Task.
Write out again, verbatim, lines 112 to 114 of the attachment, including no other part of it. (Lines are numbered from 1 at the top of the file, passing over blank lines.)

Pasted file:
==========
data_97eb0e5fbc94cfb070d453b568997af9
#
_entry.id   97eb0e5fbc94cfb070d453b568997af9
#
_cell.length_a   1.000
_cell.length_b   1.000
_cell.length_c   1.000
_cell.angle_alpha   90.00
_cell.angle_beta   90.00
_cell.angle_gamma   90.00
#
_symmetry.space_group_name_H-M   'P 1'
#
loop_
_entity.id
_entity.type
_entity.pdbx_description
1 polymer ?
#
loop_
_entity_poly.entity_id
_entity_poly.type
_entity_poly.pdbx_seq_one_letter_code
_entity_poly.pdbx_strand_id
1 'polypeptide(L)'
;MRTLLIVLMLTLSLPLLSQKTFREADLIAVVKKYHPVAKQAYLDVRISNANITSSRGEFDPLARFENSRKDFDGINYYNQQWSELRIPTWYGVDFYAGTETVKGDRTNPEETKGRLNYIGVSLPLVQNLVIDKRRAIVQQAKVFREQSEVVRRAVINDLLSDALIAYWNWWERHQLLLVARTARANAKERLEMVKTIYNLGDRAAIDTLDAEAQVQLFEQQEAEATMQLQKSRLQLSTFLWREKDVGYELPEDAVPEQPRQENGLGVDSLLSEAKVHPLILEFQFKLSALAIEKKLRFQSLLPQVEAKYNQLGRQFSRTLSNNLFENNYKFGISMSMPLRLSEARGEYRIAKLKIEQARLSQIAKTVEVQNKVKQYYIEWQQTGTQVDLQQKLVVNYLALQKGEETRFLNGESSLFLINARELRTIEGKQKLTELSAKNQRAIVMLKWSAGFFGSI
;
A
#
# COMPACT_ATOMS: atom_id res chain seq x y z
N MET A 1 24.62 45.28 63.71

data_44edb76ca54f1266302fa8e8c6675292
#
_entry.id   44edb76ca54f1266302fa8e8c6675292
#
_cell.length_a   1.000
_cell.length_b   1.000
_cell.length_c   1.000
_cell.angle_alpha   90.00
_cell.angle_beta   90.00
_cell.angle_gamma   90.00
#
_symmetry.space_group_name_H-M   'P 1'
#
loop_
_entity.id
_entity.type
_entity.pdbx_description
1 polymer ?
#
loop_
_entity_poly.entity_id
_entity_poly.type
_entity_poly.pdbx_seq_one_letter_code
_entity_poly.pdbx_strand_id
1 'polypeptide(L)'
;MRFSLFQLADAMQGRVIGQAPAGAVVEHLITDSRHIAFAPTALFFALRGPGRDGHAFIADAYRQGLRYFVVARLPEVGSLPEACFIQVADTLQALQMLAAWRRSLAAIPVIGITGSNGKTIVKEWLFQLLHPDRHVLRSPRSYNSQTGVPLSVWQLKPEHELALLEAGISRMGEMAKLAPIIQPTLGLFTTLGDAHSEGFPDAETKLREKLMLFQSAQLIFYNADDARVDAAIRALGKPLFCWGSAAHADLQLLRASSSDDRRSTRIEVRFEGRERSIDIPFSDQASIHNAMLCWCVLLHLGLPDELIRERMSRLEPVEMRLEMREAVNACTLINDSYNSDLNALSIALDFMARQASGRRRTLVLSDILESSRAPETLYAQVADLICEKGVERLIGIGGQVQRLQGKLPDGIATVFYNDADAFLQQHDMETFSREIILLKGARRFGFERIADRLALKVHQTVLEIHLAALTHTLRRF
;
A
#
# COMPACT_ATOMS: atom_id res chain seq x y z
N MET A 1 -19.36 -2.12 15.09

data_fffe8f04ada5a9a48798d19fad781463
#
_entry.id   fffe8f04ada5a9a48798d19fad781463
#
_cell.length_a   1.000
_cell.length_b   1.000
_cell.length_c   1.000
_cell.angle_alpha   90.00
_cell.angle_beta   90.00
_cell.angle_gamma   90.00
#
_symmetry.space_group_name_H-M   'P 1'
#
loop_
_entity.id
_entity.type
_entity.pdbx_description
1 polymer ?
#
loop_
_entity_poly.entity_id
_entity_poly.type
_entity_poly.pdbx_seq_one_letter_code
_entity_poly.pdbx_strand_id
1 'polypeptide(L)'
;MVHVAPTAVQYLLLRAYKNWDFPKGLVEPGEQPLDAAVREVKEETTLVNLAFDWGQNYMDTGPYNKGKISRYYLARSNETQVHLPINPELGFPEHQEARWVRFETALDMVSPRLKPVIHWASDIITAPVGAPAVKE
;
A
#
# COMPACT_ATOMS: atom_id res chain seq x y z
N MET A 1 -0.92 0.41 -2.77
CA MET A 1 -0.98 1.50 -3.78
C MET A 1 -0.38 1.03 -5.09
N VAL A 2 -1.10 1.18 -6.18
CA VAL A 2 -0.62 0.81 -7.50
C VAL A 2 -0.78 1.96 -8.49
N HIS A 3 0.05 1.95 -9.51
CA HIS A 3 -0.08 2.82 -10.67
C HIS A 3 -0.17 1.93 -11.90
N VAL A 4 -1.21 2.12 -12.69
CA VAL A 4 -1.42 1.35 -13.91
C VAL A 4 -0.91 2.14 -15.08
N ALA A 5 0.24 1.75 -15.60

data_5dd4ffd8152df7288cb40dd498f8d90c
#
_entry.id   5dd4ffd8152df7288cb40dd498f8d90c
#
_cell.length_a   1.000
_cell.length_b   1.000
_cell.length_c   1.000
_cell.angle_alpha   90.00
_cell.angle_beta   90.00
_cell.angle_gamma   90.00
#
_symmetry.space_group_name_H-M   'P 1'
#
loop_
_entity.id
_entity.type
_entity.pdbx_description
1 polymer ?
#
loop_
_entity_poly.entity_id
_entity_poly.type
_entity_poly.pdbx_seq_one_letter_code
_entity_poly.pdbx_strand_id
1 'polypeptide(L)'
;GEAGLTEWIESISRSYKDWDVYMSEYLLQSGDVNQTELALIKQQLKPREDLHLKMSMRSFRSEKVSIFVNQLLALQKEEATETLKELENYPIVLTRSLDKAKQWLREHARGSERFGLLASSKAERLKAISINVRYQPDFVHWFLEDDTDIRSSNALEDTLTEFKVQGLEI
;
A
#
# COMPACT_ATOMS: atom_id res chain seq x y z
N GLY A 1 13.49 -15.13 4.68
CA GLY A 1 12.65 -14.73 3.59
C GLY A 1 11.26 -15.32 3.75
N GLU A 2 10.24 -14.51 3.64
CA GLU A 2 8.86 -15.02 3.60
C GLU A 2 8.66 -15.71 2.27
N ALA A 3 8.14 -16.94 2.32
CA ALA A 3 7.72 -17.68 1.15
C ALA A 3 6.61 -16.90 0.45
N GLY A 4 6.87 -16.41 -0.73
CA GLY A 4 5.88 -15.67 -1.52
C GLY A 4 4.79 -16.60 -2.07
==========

_cell.length_c   1.000
_cell.angle_alpha   90.00
_cell.angle_beta   90.00